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16/01/2012

Magazine Roundup

Letras Libres 14.01.2012 (Spain / Mexico)

Angel Jaramillo talks to legendary New York journalist and author Pete Hamill, who lived in Mexico City for many years: "The cultural effects of tragedy should not be underestimated. Since September 11 the people of New York have become a lot friendlier in my opinion. And violence has dropped considerably. (...) The situation in Mexico, on the other hand, is like a mafia film by the Marquis de Sade. (...) I find it intolerable that so many innocent people have to die on the other side of the border just so Charlie Sheen and Paris Hilton can be kept in cocaine. Anyone here in the US who boasts about how much cocaine they consume should - and I'm only partly joking - be sent to Mexico and charged as an accomplice to murder. And yet it would be completely wrong, by focussing on all the drug war excesses, to overlook the enormous social progress that Mexico is making, and its democracy is getting stronger. Mexico is certainly not there yet, but it's better than ever."


Le Monde
14.01.2012 (France)

Parliament is not a court", explains the lawyer and former Minister for Justice, Robert Badinter, in an article on the planned law to punish denial of the Armenian genocide. He rejects the law as "excessive and unconstitutional". Unlike the Holocaust, the genocide of the Armenians has never been confirmed and tried by an international or national court. "Does French legislature really have the authority, in the absence of judicial process, to proclaim the existence of an Armenian genocide in 1915? Can the French parliament stand up as the court of world history and declare that the authorities of the Ottoman Empire committed the crime of genocide over a century ago, although no French citizens were involved, either as victims or perpetrators. The constitution has never granted parliament the authority to write history. This is a matter for historians and it should be left to them alone."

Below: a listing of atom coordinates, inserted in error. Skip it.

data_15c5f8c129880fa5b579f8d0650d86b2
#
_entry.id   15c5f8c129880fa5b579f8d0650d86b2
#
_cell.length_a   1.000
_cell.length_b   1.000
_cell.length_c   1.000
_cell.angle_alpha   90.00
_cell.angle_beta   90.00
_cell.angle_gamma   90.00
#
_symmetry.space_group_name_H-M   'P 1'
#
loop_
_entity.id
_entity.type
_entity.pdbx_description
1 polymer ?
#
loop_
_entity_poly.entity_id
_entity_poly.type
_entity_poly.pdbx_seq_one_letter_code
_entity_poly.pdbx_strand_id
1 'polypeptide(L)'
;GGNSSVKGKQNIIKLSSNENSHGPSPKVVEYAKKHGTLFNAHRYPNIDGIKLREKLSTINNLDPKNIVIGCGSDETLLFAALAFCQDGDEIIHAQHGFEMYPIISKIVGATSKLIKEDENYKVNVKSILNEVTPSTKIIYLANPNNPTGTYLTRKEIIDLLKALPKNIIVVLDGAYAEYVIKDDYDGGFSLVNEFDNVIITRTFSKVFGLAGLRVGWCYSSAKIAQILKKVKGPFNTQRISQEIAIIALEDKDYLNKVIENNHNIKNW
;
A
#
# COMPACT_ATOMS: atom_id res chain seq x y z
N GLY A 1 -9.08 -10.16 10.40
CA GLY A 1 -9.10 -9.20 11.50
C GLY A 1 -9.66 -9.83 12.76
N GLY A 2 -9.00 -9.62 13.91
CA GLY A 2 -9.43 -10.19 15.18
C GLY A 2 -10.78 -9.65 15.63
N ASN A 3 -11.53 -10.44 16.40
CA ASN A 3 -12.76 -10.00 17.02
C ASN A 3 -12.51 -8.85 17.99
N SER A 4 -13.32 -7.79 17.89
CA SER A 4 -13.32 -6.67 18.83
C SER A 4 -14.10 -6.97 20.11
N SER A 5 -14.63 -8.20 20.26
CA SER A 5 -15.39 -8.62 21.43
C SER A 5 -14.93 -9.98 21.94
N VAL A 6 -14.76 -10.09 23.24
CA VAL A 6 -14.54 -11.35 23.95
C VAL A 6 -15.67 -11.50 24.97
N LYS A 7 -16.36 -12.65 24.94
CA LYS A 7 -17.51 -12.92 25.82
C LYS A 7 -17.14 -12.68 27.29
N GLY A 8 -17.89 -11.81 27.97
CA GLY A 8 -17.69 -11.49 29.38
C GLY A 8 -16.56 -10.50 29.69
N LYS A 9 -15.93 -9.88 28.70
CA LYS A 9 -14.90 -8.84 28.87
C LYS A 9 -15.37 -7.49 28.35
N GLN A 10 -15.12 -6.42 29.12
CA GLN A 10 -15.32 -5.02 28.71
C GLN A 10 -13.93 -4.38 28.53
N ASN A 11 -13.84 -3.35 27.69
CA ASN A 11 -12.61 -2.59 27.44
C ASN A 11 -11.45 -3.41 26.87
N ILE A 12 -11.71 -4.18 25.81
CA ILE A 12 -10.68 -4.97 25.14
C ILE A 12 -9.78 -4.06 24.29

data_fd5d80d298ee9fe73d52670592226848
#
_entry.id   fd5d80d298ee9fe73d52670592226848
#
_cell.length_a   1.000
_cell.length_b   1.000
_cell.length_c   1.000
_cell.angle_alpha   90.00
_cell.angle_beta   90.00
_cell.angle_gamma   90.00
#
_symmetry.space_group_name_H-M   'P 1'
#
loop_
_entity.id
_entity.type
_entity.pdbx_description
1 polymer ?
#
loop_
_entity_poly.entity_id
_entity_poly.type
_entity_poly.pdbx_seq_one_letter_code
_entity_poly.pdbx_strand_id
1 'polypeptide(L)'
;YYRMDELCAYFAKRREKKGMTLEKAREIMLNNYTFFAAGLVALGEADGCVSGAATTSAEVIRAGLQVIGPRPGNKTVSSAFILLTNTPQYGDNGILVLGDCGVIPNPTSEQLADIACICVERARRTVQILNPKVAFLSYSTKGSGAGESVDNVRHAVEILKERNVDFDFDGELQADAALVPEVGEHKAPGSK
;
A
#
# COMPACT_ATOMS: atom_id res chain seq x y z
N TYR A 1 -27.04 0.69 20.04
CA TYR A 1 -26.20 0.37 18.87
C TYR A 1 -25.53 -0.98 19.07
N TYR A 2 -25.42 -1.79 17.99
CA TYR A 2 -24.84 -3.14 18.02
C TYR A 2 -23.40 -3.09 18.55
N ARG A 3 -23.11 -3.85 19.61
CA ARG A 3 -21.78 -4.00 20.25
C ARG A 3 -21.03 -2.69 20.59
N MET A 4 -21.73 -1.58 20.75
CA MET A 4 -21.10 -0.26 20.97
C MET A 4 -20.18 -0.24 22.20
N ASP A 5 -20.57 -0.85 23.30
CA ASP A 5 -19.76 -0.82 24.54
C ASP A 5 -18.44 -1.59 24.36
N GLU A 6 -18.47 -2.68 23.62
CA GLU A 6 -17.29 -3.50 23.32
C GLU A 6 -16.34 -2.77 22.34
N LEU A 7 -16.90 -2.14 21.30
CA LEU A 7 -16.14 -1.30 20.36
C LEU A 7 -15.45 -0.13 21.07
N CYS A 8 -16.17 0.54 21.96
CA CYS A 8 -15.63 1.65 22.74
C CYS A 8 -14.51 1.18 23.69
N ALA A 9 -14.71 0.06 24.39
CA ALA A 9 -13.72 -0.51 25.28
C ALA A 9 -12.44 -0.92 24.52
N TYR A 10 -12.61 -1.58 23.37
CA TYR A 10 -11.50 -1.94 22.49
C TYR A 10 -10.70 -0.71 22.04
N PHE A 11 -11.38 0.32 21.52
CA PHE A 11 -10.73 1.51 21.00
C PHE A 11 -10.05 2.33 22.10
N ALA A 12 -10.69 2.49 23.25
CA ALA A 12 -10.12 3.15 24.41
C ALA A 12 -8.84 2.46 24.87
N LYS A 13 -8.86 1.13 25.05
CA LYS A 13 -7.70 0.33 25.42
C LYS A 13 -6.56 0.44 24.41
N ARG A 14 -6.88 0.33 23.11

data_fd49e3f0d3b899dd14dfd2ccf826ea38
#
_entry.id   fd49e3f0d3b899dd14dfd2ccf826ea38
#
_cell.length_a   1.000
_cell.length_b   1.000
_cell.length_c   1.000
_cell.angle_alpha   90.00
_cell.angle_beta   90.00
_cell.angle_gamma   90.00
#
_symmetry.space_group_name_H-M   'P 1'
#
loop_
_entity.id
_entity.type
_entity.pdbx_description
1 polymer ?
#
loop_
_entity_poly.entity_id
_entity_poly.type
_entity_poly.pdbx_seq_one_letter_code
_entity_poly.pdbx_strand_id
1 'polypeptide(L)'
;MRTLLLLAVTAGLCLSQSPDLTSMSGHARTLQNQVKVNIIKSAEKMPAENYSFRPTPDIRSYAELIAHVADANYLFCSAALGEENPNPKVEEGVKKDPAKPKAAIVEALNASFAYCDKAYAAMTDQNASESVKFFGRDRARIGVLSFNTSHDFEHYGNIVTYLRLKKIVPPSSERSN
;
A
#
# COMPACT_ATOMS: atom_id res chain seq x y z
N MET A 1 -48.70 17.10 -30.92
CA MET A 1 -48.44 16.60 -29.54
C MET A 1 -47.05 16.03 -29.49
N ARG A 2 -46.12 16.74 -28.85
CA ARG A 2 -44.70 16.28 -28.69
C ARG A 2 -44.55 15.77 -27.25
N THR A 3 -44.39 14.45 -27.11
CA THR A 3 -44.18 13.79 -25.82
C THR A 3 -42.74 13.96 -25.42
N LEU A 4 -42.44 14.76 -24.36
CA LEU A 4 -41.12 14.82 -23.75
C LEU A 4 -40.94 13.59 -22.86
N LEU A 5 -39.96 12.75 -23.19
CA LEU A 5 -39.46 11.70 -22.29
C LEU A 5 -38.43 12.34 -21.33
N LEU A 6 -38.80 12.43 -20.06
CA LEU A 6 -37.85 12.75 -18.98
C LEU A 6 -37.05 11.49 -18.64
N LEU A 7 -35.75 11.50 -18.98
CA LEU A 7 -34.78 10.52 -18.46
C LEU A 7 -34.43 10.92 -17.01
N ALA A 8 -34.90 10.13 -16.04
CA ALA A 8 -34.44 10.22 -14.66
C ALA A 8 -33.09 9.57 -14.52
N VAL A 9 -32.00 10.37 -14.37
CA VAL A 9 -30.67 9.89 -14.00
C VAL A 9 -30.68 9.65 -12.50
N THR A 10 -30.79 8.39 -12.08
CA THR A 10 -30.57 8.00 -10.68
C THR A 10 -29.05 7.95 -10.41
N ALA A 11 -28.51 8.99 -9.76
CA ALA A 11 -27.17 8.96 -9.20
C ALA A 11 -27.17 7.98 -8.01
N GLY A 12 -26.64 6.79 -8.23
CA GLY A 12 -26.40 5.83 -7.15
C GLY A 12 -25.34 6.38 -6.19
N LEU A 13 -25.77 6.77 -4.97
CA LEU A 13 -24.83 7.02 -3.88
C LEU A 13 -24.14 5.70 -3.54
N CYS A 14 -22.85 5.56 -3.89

Nepszabadsag 14.01.2012 (Hungary)

Do Hungarians believe in authority more than other nations, Gabor Miklos asks  Hungarian dramatist György Spiro. No, it's not that simple, comes the response. "In Eastern Europe, to which we belong, adjusting to the various form of authoritarian power has given rise to the same attitudes that could be observed in Western Europe from the beginning of feudalism until the end of the Second World War... Here in Eastern Europe, 19th and 20th century European conditions are still in place. We keep falling backwards. And Western Europe is also  contributing actively to maintaining our backwardness. But we are also to blame for being backward even though it is not in the interest of the Hungarian majority. If we want to know what's in store for us in the coming years, we should study Western European history from the first half of the 19th century. Above all I recommend French history from 1830 to 1870."


Lettre International
01.12.2011 (Germany)